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Chuck Krall: Jazz in Images

Chuck Krall Still Photographs. Photo by Bob Marley

Since the 1960s, Chuck Krall has photographed scores of jazz legends including Dizzy Gillespie, Lionel Hampton, Herbie Hancock, Rahsaan Roland Kirk, and Mongo Santamaria, in addition to blues, reggae, rock, R&B, and pop icons. His work has been featured in Rolling Stone, the New York Times, the Los Angeles Times, Billboard, the San Francisco Chronicle as well as promotional photographs for major record labels. His contagious passion about the stories behind the photographs portray the artists as everyday people, rather than icons, by showcasing their individual personalities.

The slide show of Krall’s work begins with Rahsaan Roland Kirk who was known for playing multiple horns at once and using a circular breathing technique.  Krall also photographed several blues artists including Muddy Waters, Junior Wells, and Jimmy Reed with a big, toothy grin. Live photos include Latin jazz icon, Mongo Santamaria, as well as jazz vocalist Lou Rawls with Aretha Franklin, and trumpeter Dizzy Gillespie at a concert for middle school children. Versatile jazz pianist, Herbie Hancock, has his arms around Jamaican guitarist Earl “Chinna” Smith and singer Jimmy Cliff. View the slide show below:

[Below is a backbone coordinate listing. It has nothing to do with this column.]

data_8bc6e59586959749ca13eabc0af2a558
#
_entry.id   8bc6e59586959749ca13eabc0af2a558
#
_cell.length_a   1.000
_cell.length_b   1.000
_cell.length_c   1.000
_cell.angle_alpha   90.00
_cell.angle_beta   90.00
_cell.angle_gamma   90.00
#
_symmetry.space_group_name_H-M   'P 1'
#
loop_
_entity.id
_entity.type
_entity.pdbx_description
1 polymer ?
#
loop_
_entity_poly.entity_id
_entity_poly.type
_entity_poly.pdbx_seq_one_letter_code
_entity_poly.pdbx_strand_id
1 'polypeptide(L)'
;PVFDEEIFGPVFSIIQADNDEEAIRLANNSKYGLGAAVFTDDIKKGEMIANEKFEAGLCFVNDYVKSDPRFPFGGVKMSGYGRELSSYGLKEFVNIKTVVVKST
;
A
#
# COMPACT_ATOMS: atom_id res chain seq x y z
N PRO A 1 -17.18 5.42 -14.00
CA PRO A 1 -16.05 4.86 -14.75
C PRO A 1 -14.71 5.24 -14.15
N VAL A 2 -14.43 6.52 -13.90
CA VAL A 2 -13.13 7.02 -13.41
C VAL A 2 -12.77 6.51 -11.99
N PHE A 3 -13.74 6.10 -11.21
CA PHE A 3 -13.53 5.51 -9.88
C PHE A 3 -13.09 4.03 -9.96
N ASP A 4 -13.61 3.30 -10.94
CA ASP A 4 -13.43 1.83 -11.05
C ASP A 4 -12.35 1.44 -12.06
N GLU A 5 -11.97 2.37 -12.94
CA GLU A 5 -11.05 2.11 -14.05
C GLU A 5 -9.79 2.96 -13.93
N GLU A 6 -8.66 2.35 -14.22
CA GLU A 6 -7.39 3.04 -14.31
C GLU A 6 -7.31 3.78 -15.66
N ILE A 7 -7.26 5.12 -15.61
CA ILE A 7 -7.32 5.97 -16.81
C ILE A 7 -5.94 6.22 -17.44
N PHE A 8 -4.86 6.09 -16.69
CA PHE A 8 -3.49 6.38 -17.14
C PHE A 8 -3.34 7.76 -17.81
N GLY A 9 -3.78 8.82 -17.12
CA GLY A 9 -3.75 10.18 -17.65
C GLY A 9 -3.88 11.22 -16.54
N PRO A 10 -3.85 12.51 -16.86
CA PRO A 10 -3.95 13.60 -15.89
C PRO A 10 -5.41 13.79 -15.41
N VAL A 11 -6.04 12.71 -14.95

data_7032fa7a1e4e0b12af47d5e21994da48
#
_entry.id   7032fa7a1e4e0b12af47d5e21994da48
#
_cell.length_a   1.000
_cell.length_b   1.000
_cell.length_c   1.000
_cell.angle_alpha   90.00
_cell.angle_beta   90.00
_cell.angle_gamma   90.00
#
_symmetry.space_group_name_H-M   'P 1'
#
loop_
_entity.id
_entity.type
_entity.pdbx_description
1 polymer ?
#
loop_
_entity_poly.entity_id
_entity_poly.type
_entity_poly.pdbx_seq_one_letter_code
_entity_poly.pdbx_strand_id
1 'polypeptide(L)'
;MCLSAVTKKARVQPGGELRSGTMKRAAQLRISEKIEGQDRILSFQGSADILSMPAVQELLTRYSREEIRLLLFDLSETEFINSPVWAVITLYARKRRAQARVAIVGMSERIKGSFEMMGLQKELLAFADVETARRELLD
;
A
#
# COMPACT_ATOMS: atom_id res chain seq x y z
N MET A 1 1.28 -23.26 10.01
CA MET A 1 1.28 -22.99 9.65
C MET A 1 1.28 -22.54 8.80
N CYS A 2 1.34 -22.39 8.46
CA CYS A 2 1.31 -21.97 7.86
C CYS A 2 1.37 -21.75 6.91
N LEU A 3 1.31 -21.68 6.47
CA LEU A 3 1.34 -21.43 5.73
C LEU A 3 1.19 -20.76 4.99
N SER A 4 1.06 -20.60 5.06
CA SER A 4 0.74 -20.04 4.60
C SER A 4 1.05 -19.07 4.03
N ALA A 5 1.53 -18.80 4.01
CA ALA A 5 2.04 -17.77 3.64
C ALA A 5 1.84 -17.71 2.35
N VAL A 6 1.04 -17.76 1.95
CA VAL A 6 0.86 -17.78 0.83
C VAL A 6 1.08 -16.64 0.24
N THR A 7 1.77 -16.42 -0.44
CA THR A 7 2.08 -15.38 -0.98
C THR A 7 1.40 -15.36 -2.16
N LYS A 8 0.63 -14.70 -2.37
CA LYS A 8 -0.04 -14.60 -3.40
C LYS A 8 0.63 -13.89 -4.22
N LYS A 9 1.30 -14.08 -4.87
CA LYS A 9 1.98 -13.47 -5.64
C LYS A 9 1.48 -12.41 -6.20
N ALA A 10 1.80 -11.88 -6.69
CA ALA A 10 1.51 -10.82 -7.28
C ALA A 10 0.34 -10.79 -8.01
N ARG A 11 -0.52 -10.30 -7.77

Photographer Chuck Krall visually documented many of the major jazz and blues figures throughout the 60s and 70s. A charismatic storyteller, his photographs were featured in some of the most well-known publications in United States. View a slideshow of his work and listen to his story.

Multi-instrumentalist, Lionel Hampton, was the first jazz musician Krall photographed using an amateur camera. Shortly after,  he photographed trumpeter Dizzy Gillespie playing to an auditorium of middle schoolers. After the show, Krall joined Gillespie and his wife Lorraine at a nearby Jewish deli where he learned about Gillespie’s bent trumpet, dancers named “Stump and Stumpy,” and Gillespie’s contributions to rock and roll. Perhaps the highlight of Krall’s stories is his description of the unexpected but gentle spirit of blind horn master, Rahsaan Roland Kirk. Krall also explains the happiness experienced by blues artist, Jimmy Reed, when he learned somebody wanted to take his picture. View Krall’s website and listen to the audio story below: